Inspired by the kiwi weirdness looked at here recently, I thought I'd focus on some other ratite skeletal stuff. But the idea here isn't to identify the animal. This is obviously the skeleton of an ostrich Struthio camelus. The question for you is a simple one: what's going on with the pectoral girdle? What makes it weird? Hmm, I wonder...
Lack of Furcula?
More aptly said, the claviculae (the massive things fused to the coracoids) are not fused to one another, so they're not a real furcula.
Seems that the clavicles are not fused into a furcula, and, instead, each clavicle is fused to the correponding coracoid...
The fused on clavicles make the cracoid look broad, rectangular and fenestrated - pretty much a dead spit for the coracoids of Sinornithosaurus.
Possibly the centrally located foramen of the coracoid?
Are those separate clavicles (strangely plate-shaped ones), or rather huge, huge, huge acromion processes that reach -- on the left side, that is -- all the way to the sternum?
The shape of the coracoid itself is rather unspectacular.
So...is this like some sort of unofficial ratite series, or what? Anyway, I would also say lack of a furcula (as far as I can tell), but it may just be missing on this specimen. Other than that I would say the pectoral weirdness results from the very reason why ratites are ratites; the large, flat breastbone that has no keel on its sternum.
Lack of a keeled sternum? But that's probably too obvious to even mention.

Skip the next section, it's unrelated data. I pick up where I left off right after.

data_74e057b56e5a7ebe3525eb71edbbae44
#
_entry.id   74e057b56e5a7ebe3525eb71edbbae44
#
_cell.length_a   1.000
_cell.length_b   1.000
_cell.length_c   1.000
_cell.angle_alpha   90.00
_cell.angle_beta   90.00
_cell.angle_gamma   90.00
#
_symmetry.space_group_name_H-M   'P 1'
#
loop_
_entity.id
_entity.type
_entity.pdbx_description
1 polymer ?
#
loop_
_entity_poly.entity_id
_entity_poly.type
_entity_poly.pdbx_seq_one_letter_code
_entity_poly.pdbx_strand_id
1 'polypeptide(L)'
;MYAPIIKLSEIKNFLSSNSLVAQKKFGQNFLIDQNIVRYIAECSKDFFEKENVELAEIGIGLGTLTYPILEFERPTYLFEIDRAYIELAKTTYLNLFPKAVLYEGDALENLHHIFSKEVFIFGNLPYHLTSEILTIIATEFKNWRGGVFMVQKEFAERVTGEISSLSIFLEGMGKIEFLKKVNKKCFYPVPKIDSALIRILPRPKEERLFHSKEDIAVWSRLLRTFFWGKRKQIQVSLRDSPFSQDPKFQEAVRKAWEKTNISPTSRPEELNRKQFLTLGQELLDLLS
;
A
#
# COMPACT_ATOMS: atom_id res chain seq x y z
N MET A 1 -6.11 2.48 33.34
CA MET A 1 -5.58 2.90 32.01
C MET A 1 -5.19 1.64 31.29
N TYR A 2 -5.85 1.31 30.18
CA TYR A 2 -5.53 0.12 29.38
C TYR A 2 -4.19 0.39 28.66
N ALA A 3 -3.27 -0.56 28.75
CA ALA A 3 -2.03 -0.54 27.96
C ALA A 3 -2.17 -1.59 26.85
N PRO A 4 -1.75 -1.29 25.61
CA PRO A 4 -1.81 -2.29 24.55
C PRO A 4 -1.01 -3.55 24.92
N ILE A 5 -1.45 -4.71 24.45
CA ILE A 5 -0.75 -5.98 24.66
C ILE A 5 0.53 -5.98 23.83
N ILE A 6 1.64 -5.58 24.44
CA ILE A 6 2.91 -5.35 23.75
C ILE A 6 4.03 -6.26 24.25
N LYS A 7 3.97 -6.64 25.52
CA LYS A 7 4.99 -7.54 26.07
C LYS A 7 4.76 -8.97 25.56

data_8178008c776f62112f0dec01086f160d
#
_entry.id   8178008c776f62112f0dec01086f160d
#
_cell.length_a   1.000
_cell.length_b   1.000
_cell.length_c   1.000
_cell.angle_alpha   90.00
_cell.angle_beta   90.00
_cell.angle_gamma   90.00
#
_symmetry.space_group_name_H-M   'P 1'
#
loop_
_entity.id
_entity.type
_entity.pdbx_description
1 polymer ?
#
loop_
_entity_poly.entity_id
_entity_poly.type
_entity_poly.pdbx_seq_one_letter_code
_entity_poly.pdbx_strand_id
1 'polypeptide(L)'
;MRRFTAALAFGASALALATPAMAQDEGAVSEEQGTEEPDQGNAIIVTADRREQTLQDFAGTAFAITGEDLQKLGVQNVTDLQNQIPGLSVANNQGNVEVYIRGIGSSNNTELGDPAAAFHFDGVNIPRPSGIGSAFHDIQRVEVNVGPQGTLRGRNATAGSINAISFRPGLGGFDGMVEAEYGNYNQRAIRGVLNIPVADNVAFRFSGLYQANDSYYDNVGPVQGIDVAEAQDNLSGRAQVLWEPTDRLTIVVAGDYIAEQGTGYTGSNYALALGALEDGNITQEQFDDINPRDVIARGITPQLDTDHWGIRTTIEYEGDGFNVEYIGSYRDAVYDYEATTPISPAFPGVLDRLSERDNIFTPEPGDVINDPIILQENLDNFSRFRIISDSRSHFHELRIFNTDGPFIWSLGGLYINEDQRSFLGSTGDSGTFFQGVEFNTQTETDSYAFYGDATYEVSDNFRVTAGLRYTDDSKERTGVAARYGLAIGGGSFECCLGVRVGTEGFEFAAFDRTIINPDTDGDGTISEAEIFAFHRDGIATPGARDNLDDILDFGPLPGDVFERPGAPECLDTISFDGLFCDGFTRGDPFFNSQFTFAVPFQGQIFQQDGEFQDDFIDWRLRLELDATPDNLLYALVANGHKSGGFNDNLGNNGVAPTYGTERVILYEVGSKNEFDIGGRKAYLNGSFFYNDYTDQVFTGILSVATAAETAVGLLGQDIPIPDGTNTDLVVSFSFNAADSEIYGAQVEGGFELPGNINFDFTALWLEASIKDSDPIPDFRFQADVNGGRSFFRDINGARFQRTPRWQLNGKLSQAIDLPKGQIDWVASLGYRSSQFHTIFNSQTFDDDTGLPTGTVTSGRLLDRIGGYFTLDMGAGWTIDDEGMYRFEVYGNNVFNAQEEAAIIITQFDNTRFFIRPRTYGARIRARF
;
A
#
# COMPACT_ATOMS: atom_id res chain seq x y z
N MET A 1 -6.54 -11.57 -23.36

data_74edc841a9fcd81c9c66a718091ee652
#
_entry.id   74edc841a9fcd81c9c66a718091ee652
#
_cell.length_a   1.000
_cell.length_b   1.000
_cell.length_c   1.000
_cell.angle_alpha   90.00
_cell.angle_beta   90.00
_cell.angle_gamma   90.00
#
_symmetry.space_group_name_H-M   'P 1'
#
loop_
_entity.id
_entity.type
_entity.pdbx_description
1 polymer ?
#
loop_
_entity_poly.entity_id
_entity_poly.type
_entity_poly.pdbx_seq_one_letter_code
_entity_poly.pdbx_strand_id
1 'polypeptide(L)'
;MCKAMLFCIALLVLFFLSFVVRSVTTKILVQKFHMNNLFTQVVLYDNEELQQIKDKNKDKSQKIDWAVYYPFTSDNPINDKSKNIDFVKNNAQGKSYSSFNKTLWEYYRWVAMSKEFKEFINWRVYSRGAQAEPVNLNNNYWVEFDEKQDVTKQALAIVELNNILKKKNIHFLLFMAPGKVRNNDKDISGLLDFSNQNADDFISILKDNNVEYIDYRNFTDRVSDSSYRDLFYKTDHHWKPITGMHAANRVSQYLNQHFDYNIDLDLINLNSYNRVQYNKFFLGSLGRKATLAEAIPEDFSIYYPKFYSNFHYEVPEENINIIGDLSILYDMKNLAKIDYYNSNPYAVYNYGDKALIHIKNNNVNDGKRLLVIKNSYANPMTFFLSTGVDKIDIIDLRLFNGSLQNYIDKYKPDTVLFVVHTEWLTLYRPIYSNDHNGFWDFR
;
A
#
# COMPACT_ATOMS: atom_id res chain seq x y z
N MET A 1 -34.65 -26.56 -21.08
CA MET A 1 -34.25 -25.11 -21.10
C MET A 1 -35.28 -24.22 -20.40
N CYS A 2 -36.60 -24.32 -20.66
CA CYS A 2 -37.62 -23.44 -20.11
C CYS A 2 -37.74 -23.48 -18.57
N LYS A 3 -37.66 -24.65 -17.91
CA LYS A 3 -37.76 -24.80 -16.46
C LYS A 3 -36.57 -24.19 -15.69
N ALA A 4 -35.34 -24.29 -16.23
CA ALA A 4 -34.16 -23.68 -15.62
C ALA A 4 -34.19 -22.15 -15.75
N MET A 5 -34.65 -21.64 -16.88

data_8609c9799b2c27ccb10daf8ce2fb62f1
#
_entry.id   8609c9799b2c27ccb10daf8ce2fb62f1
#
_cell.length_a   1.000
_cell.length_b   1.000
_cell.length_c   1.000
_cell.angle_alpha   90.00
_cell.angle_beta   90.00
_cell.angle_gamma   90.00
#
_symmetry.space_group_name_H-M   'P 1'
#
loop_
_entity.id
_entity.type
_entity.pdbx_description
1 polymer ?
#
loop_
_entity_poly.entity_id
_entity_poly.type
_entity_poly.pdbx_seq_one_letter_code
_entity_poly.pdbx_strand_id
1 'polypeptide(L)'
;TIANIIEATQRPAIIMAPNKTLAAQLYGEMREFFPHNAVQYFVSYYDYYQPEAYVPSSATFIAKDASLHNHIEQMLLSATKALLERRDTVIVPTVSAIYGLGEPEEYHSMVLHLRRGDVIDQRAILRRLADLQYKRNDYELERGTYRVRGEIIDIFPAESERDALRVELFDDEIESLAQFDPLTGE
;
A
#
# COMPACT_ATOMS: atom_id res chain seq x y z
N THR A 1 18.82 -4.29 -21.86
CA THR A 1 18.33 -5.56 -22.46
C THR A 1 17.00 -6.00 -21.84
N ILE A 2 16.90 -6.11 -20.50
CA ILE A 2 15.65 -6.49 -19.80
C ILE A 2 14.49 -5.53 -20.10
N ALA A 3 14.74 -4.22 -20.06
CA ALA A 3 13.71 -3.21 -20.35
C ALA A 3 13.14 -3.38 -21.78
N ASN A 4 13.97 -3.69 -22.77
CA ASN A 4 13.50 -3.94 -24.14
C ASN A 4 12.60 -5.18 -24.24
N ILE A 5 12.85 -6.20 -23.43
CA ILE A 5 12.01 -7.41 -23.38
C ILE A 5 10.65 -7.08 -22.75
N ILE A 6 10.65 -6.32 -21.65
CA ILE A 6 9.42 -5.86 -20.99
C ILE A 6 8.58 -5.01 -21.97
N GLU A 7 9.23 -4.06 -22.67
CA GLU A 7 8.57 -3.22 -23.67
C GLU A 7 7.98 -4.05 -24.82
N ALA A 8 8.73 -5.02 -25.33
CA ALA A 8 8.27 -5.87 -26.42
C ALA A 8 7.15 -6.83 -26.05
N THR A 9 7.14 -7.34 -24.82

It looks to me as though the clavicles have been fused to the corresponding scapulas, which in turn have rotated closer to the underside of the torso.
I'm also going to go with the clavicles being fused to the coracoids. And of course the lack of a keel on the sternum.
Yeah, what those folks in the other time-zones said: clavicles separate, fused to scapulocoracoids.
In Dromaius (Emu) the clavicles are also separate but much more slender and articulated, not fused to the acromion process of the coracoid.
In Dromornithids, on the other hand, the scapulocoracoids are more widely separated on the sternum (which has a quite massively thickened anterior margin) and nobody has yet found a clavicle. No clavicular facets have been seen on either the sternum or coracoid (I have most of a cf. Bullockornis sternum here with the anterior edge intact; also near-complete scapulocoracoids of this and Barawertornis, but unfortunately their acromion procs are damaged so absence of facets is based on Murray & Vickers-Rich 2004).
If you want unusual Darren try the extinct New Zealand Adzebill, apparently due to the unusual mechanism of the bill they are still trying to figure out what this unusual bird ate.
New Zealand Cryptozoologist